Almost 100 Percent of Baby Foods Tested Contain Neurotoxins Including Lead, Arsenic: Study

A recent study conducted by says that 168 brands of baby food include toxic heavy metals which might damage a baby's cognitive development, says CNN.

The study tested 168 brands of American-made baby food, and found that 95 percent of the sampled jars contain lead, 73 percent of them included arsenic, 75 percent had cadmium and 32 percent included mercury. A fourth of them contained all four heavy metals in the same sampled jars.

One in five of the samples contained over 10 times the legally mandated amount of lead as recommended by health experts. While they agree that no level of lead in food is safe, a 1-ppb limit is endorsed by most public health experts.

This matched the results reached by an FDA study current as of May 2019, which found one or more of the above listed types of metal in 33 out of 39 tested brands of food.

Previous studies focusing on the neurodevelopment of children exposed to low levels of arsenic showed that such exposures can be catastrophic to children's development. A 2004 study that looked into the cognitive development of Bangladeshi children who were exposed to arsenic-tainted drinking water showed that they scored significantly lower in intellectual testing.

According to the report, the foods which contained the highest risk of harm were rice-based products, fruit-juice based products or sweet potato-inclusive snacks.

babies, eating
A recent study has uncovered high levels of heavy metal in a high variety of American baby foods. NataliaDeriabina/Getty

"These popular baby foods are not only high in inorganic arsenic, the most toxic form of arsenic, but also are nearly always contaminated with all four toxic metals," the report reads.

Rice, which is grown in paddies of water, is more likely to absorb inorganic (the most dangerous sort) of arsenic, with brown and wild rice, which doesn't have its outer shelling removed during processing, ranking higher in toxicity than its white form.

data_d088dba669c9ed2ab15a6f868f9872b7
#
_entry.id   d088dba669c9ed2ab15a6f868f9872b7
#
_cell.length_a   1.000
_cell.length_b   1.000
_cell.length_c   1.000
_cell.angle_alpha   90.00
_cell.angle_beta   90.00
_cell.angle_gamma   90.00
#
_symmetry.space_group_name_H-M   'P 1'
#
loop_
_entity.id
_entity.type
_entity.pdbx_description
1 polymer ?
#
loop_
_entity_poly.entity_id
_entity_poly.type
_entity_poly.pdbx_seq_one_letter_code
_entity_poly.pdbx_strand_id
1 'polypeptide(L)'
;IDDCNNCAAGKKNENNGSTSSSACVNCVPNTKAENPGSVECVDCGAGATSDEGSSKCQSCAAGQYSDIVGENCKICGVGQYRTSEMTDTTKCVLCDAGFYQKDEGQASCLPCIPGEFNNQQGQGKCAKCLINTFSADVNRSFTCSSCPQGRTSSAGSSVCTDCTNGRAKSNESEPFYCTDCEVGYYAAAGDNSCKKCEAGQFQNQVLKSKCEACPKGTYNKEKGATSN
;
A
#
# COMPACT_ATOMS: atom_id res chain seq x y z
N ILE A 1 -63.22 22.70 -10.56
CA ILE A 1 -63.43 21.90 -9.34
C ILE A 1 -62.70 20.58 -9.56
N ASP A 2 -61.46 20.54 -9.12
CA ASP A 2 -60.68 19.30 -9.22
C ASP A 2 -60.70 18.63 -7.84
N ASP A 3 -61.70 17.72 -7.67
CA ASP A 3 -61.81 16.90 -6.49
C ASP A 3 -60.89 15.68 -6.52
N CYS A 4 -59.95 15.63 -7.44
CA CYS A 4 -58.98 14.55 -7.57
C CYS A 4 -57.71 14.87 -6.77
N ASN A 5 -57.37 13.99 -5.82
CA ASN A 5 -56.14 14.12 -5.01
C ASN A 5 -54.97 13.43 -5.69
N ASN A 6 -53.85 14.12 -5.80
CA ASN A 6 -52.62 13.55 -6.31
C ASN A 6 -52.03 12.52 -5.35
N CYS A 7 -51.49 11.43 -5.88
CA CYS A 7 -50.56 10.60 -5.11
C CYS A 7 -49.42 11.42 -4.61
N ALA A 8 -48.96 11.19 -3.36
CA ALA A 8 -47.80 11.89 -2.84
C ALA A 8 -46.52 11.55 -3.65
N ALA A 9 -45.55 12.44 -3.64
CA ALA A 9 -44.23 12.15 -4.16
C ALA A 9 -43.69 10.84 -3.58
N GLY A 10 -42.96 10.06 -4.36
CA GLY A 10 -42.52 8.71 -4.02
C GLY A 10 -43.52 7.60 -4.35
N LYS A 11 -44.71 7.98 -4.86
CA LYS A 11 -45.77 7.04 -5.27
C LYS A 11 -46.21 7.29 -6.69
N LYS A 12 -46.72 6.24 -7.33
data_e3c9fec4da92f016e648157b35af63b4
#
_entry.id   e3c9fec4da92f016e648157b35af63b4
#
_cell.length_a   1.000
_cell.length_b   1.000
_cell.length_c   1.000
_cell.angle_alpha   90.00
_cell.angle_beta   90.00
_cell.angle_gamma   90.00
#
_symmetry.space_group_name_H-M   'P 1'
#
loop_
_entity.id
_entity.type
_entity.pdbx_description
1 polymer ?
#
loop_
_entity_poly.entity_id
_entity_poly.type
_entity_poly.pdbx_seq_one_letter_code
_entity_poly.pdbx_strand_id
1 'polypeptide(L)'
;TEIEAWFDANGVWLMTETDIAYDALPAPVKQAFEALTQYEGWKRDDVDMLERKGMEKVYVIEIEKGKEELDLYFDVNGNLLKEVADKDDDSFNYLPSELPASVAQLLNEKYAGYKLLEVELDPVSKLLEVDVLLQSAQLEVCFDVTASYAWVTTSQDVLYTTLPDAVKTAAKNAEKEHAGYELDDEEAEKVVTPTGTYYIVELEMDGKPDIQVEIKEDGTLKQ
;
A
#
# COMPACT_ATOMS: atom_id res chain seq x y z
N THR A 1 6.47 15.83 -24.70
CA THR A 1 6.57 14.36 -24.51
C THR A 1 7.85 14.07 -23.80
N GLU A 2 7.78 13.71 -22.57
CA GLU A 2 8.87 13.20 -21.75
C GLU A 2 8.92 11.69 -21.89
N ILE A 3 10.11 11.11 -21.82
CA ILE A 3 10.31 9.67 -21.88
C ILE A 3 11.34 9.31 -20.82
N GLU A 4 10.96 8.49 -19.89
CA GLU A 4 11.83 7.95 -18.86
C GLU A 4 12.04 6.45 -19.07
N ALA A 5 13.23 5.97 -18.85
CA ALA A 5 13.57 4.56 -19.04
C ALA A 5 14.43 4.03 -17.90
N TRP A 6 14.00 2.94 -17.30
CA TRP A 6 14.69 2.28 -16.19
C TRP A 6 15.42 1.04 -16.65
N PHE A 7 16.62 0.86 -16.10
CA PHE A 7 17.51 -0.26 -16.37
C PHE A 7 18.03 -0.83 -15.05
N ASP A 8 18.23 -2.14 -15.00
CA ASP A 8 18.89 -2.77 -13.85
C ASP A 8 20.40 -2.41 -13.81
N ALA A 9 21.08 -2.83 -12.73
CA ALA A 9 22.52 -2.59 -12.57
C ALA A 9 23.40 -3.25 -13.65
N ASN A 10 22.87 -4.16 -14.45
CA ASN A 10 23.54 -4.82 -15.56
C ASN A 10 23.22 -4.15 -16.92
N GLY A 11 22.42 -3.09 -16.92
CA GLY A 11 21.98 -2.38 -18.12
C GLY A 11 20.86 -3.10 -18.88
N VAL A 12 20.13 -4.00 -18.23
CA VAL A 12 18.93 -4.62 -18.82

"Even in the trace amounts found in food, these contaminants can alter the developing brain and erode a child's IQ. The impacts add up with each meal or snack a baby eats," said the report.

Parents are urged to give their children a variety of foods, replacing rice-based foods with wholegrain alternatives, pediatrician Tanya Altmann told CNN.

"Best first foods for infants are avocado, pureed veggies, peanut-butter oatmeal and salmon," Altmann said. "They all provide important nutrients that babies need, help develop their taste buds to prefer healthy food and may decrease food allergies."

Since she believes meat is a better source for iron and zinc than rice, "I haven't been recommending rice cereal as a first food for several years," she said.

The American Academy of Pediatrics also recommends that parents replace teething biscuits and cookies with frozen bananas or cucumbers (cleaned and peeled), dropping fruit juice for water or milk depending on the age of the child and pediatric advice, and spacing out sweet potatoes and carrots to avoid exposing children to high levels of cadmium or lead.

The study was commissioned by Healthy Babies Bright Futures, an organization that says it is an alliance of scientists, nonprofit organizations and donors united in the goal of reducing children's exposures to neurotoxic chemicals during the first months of their lives.

"When FDA acts, companies respond. We need the FDA to use their authority more effectively, and much more quickly, to reduce toxic heavy metals in baby foods," said study author Jane Houlihan, research director for Healthy Babies Better Futures, in a statement.

The study was created in partnership with Campaign for Healthier Solutions, ACAT, Coming Clean, Ecology Center, Environmental Justice Health Alliance, Learning Disabilities Association of America, Lideres Campesinas and Texas Environmental Justice Advocacy Services.